Class review at Traverse Theatre, Edinburgh – ‘intriguing, if contrived, play about parents and teachers’
Parent-teacher meetings are uniquely pressurised encounters. David Horan and Iseult Golden’s play, first staged at Dublin’s Abbey Theatre, explores and exploits this fertile dramatic terrain.
Brian and Donna have been summoned to see Mr McCafferty, teacher of their nine-year-old son Jayden, because their child has scored poorly in a literacy test. From the beginning, Brian is defensive and suspicious, his own experiences of the education system clouding his responses.
The play adeptly demonstrates the stakes that both teachers and parents can have in a child’s well-being and the stresses that teachers are placed under, having to play social worker half the time.
It also cleverly shifts the audience’s sympathies. While McCafferty is initially scrupulously careful in his use of language, talking about “learning difference”, his preconceptions about Jayden’s parents soon float to the surface.
Class has an intriguing premise, but it’s somewhat fudged by a production that hops between scenes in which Sarah Morris and Stephen Jones play Brian and Donna and scenes in which they play young Jayden and his classmate.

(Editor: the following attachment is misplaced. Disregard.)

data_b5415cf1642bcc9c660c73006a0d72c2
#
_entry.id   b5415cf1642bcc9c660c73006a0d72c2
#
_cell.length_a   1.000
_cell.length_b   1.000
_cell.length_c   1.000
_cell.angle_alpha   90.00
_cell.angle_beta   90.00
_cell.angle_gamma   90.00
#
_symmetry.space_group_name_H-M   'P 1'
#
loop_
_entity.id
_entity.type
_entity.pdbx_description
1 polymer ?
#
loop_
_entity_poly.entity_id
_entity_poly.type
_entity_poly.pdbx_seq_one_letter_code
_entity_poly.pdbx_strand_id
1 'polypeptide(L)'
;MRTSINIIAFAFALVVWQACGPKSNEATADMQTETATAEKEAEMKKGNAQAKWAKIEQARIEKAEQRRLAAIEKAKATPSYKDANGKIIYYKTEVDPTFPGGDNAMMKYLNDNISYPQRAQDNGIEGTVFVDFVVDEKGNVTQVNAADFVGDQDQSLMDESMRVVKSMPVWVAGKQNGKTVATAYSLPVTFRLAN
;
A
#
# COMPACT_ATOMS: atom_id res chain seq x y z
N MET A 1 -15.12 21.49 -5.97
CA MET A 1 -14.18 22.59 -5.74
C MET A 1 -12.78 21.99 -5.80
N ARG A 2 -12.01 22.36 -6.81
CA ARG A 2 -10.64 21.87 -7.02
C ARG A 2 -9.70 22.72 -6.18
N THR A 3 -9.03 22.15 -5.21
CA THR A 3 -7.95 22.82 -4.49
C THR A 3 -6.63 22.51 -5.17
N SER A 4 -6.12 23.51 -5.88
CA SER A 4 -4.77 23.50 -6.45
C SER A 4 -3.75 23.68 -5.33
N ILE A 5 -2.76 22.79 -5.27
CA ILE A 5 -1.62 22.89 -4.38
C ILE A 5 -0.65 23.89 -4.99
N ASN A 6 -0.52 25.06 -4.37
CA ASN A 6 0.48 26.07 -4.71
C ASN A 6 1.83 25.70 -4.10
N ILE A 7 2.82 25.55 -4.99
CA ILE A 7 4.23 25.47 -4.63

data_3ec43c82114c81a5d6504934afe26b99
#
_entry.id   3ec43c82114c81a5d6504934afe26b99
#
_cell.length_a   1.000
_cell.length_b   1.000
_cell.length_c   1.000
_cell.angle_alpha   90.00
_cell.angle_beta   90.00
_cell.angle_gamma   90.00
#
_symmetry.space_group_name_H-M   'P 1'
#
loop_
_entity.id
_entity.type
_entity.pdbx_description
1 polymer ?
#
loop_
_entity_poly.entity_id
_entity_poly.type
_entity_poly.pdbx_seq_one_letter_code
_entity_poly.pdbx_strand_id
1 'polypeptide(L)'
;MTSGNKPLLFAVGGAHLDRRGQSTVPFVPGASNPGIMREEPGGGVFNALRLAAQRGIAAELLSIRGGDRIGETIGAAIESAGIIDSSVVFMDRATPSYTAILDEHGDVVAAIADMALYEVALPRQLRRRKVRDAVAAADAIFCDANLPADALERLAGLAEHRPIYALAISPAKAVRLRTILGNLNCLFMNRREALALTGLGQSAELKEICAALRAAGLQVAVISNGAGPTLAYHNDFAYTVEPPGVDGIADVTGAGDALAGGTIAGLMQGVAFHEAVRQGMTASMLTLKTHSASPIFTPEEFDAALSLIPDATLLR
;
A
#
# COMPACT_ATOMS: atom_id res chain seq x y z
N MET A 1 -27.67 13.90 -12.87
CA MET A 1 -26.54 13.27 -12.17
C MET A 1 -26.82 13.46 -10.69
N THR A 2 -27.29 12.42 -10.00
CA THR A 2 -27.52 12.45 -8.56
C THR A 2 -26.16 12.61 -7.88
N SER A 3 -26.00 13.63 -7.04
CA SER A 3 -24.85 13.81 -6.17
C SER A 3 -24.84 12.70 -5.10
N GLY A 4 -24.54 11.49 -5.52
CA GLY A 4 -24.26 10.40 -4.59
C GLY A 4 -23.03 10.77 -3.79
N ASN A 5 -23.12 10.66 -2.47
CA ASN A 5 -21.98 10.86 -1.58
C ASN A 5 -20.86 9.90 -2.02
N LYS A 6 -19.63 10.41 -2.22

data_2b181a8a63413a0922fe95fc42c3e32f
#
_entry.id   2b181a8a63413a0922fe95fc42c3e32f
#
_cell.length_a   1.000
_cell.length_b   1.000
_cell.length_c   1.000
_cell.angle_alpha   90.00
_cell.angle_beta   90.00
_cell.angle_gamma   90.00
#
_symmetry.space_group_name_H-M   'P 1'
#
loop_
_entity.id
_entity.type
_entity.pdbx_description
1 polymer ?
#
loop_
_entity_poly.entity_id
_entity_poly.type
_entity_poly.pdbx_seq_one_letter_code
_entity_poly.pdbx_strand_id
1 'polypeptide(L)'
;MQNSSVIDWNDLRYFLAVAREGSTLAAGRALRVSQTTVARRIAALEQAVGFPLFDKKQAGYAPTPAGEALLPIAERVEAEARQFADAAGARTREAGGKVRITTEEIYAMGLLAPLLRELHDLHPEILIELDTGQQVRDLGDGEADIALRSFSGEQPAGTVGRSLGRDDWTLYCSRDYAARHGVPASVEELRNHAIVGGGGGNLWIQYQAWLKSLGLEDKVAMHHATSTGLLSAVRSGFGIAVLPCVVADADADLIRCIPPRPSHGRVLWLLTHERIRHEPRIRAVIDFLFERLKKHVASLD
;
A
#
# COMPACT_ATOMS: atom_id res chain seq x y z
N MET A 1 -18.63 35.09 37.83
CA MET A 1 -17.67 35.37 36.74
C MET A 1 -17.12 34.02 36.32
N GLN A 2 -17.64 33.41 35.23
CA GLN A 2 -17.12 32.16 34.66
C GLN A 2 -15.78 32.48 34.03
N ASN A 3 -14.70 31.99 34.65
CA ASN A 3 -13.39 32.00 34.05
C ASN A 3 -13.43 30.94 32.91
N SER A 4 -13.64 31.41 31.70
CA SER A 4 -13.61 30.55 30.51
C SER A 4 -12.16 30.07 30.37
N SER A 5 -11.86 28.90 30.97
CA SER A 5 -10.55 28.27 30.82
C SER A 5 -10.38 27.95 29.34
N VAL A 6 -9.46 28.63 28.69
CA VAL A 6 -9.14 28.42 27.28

The performances are impressively nimble, capturing the kids’ fidgety physicality, and Will O’Connell, as McCafferty, adroitly strikes a balance between a man dedicated to his job and someone with his own prejudices and agendas.
The final scenes, however, are rather contrived and the play as a whole feels muddled, both in what it wants to say and the method in which it says it.
We need your help…
When you subscribe to The Stage, you’re investing in our journalism. And our journalism is invested in supporting theatre and the performing arts.
The Stage is a family business, operated by the same family since we were founded in 1880. We do not receive government funding. We are not owned by a large corporation. Our editorial is not dictated by ticket sales.
We are fully independent, but this means we rely on revenue from readers to survive.
Help us continue to report on great work across the UK, champion new talent and keep up our investigative journalism that holds the powerful to account. Your subscription helps ensure our journalism can continue.